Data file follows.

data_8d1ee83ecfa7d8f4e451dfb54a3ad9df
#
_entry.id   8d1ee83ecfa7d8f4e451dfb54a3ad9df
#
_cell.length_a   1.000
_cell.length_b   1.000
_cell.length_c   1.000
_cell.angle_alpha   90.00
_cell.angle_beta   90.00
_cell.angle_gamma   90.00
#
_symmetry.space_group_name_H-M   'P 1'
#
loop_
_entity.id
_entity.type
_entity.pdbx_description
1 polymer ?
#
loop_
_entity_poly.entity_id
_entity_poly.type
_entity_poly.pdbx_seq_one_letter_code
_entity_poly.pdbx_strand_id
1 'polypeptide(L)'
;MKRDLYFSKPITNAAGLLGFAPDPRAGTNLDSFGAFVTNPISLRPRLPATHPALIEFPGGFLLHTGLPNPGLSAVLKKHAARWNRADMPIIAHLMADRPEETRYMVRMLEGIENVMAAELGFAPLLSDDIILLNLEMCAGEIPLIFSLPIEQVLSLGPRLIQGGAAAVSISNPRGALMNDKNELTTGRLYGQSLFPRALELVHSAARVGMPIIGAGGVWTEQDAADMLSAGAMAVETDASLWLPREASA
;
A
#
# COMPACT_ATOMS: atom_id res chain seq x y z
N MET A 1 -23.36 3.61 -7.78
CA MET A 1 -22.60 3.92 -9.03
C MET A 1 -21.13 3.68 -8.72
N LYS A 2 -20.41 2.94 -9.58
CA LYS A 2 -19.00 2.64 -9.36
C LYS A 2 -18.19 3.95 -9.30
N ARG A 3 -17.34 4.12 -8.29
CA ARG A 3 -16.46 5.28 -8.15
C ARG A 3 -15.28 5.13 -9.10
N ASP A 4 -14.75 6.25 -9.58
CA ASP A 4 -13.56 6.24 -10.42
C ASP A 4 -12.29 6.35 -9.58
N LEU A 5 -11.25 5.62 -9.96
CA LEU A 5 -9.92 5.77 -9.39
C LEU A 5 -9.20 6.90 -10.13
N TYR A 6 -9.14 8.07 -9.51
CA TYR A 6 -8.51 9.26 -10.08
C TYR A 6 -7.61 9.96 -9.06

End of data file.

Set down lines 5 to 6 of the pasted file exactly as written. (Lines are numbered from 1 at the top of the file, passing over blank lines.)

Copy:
_cell.length_a   1.000
_cell.length_b   1.000